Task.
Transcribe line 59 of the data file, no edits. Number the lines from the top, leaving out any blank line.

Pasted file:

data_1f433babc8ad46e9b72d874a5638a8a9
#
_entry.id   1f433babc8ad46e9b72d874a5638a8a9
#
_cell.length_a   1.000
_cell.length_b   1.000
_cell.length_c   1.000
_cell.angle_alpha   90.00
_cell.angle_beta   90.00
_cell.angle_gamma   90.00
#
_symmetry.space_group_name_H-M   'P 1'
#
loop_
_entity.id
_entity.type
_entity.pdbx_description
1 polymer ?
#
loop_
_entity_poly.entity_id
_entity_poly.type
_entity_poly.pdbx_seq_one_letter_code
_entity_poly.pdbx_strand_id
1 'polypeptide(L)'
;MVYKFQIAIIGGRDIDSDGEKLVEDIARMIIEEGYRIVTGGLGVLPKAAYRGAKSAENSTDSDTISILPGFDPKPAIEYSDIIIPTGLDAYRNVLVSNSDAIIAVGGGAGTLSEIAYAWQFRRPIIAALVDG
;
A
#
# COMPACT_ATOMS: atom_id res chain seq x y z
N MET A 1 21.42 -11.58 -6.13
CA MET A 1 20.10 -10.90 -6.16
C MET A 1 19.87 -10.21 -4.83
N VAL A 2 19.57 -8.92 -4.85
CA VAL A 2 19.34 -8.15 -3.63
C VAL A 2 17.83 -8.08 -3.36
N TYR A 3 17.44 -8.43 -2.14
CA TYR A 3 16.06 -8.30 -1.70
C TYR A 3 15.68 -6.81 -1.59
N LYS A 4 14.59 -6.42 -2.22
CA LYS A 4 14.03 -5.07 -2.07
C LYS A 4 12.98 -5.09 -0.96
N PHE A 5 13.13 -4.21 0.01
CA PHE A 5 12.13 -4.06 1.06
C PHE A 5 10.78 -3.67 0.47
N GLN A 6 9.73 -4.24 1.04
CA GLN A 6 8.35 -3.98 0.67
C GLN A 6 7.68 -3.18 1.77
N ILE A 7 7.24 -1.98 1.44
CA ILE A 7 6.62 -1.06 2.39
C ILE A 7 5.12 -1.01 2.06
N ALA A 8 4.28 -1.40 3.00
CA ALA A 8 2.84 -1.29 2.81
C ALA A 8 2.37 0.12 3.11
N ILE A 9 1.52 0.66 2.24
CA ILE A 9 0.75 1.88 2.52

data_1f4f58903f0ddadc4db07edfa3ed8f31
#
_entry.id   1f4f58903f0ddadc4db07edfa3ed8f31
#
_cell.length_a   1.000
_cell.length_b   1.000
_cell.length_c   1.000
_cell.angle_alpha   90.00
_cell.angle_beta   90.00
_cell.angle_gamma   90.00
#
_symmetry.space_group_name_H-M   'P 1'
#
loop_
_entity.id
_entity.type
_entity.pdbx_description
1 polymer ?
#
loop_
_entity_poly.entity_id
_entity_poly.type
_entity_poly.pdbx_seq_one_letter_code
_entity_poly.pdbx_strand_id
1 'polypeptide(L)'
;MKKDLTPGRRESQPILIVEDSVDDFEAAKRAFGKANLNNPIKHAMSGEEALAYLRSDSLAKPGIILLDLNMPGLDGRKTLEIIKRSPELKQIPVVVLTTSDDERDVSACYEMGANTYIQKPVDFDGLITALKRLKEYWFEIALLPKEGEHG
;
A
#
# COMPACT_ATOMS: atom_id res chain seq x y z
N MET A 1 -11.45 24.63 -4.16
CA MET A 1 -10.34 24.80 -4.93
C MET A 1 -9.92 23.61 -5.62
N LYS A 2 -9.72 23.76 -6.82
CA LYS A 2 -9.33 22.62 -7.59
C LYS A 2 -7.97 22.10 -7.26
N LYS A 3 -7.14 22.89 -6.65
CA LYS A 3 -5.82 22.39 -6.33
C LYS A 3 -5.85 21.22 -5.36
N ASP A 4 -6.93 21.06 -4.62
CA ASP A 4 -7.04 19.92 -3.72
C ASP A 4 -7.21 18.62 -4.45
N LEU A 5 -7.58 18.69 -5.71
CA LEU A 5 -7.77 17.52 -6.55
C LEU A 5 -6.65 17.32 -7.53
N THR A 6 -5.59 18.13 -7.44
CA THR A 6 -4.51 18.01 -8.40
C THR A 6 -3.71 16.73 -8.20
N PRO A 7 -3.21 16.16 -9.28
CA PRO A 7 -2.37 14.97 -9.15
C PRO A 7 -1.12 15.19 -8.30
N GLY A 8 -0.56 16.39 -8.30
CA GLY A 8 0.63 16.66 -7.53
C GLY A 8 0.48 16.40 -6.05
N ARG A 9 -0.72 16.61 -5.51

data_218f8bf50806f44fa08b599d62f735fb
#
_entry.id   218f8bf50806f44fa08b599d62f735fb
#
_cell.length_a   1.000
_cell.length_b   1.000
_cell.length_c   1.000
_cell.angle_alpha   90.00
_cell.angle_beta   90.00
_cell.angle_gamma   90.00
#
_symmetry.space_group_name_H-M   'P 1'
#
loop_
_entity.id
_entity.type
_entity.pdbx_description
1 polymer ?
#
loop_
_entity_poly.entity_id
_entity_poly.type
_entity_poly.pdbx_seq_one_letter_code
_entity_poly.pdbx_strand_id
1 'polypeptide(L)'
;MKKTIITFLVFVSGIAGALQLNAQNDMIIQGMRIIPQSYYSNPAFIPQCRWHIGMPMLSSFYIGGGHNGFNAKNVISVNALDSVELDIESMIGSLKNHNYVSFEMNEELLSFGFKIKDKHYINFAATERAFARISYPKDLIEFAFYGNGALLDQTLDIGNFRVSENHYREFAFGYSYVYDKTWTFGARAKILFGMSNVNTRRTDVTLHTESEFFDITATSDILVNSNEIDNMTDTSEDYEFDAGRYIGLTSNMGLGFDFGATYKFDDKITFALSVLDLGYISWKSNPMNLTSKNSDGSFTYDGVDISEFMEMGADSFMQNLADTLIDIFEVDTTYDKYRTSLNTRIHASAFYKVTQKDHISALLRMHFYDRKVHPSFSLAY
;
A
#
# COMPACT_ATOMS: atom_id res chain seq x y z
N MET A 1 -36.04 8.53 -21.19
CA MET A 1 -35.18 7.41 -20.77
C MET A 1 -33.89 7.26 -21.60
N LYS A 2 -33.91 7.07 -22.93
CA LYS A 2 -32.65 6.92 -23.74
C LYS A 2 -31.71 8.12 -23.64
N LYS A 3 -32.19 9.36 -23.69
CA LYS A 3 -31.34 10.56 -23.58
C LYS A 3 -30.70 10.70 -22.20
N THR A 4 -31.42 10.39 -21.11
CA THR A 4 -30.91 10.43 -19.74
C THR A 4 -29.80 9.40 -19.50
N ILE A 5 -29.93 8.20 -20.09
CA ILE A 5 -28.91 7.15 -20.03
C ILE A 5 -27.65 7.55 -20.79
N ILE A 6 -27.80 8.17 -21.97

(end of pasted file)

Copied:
_entry.id   1f4f58903f0ddadc4db07edfa3ed8f31